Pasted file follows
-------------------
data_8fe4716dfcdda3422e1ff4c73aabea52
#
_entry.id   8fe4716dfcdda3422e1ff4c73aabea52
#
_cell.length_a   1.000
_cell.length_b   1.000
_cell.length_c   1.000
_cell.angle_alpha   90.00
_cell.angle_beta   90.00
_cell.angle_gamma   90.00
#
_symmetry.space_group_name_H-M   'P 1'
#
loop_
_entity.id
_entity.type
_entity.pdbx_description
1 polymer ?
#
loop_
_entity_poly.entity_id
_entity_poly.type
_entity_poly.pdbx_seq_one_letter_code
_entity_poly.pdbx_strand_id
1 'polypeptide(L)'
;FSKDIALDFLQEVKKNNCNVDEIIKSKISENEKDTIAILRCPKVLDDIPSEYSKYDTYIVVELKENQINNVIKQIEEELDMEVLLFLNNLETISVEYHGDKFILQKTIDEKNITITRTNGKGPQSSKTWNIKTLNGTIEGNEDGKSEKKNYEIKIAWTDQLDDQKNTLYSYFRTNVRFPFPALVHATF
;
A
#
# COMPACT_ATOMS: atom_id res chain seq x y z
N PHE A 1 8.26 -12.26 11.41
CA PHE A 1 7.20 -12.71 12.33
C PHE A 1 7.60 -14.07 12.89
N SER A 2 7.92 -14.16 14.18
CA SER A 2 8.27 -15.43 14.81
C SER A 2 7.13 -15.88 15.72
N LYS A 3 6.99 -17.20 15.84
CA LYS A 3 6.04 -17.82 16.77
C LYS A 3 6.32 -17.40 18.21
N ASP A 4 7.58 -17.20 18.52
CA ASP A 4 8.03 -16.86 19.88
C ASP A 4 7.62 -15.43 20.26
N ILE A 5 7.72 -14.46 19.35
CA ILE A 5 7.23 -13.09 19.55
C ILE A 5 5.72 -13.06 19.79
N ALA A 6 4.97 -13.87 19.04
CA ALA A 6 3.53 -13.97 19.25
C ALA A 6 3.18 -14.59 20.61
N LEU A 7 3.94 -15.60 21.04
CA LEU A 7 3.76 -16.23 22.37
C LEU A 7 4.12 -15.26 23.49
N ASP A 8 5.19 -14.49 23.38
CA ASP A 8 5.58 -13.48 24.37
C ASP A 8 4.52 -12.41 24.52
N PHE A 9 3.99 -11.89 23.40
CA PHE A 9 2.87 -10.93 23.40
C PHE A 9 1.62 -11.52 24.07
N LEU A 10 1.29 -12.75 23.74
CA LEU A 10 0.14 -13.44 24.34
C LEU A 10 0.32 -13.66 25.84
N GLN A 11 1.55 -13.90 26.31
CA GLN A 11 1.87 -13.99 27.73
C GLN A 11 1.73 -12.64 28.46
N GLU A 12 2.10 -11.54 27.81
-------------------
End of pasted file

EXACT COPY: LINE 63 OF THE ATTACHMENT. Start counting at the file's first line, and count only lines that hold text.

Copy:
C GLN A 11 1.73 -12.64 28.46